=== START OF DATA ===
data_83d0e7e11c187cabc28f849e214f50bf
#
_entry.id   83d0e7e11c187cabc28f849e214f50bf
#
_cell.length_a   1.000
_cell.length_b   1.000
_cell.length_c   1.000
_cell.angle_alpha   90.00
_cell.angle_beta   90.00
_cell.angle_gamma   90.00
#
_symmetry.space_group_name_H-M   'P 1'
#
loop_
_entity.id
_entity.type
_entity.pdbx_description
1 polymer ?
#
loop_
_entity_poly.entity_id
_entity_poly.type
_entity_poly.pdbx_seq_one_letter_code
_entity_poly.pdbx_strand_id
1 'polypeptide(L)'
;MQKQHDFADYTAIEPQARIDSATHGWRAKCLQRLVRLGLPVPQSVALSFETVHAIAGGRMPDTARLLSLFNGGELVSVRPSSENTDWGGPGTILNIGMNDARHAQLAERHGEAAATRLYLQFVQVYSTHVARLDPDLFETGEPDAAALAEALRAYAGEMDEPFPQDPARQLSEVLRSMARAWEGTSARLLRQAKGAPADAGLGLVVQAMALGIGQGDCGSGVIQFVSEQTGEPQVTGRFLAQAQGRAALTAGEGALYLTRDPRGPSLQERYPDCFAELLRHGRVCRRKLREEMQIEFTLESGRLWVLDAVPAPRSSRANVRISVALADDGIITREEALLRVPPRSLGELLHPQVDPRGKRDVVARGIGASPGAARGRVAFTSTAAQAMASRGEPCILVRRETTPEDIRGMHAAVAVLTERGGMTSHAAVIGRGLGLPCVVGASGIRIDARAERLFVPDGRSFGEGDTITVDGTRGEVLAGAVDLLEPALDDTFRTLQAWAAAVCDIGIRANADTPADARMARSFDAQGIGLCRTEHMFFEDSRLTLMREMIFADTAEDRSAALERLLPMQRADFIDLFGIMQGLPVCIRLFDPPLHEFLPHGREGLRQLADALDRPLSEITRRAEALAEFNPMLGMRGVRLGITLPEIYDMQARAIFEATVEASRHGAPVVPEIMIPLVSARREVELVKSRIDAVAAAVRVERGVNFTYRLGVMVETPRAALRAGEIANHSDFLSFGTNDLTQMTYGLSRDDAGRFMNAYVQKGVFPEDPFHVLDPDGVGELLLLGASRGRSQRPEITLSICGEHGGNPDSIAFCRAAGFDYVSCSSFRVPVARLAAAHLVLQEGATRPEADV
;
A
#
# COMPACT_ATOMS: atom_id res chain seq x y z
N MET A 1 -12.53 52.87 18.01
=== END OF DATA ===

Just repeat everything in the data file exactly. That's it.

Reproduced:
data_83d0e7e11c187cabc28f849e214f50bf
#
_entry.id   83d0e7e11c187cabc28f849e214f50bf
#
_cell.length_a   1.000
_cell.length_b   1.000
_cell.length_c   1.000
_cell.angle_alpha   90.00
_cell.angle_beta   90.00
_cell.angle_gamma   90.00
#
_symmetry.space_group_name_H-M   'P 1'
#
loop_
_entity.id
_entity.type
_entity.pdbx_description
1 polymer ?
#
loop_
_entity_poly.entity_id
_entity_poly.type
_entity_poly.pdbx_seq_one_letter_code
_entity_poly.pdbx_strand_id
1 'polypeptide(L)'
;MQKQHDFADYTAIEPQARIDSATHGWRAKCLQRLVRLGLPVPQSVALSFETVHAIAGGRMPDTARLLSLFNGGELVSVRPSSENTDWGGPGTILNIGMNDARHAQLAERHGEAAATRLYLQFVQVYSTHVARLDPDLFETGEPDAAALAEALRAYAGEMDEPFPQDPARQLSEVLRSMARAWEGTSARLLRQAKGAPADAGLGLVVQAMALGIGQGDCGSGVIQFVSEQTGEPQVTGRFLAQAQGRAALTAGEGALYLTRDPRGPSLQERYPDCFAELLRHGRVCRRKLREEMQIEFTLESGRLWVLDAVPAPRSSRANVRISVALADDGIITREEALLRVPPRSLGELLHPQVDPRGKRDVVARGIGASPGAARGRVAFTSTAAQAMASRGEPCILVRRETTPEDIRGMHAAVAVLTERGGMTSHAAVIGRGLGLPCVVGASGIRIDARAERLFVPDGRSFGEGDTITVDGTRGEVLAGAVDLLEPALDDTFRTLQAWAAAVCDIGIRANADTPADARMARSFDAQGIGLCRTEHMFFEDSRLTLMREMIFADTAEDRSAALERLLPMQRADFIDLFGIMQGLPVCIRLFDPPLHEFLPHGREGLRQLADALDRPLSEITRRAEALAEFNPMLGMRGVRLGITLPEIYDMQARAIFEATVEASRHGAPVVPEIMIPLVSARREVELVKSRIDAVAAAVRVERGVNFTYRLGVMVETPRAALRAGEIANHSDFLSFGTNDLTQMTYGLSRDDAGRFMNAYVQKGVFPEDPFHVLDPDGVGELLLLGASRGRSQRPEITLSICGEHGGNPDSIAFCRAAGFDYVSCSSFRVPVARLAAAHLVLQEGATRPEADV
;
A
#
# COMPACT_ATOMS: atom_id res chain seq x y z
N MET A 1 -12.53 52.87 18.01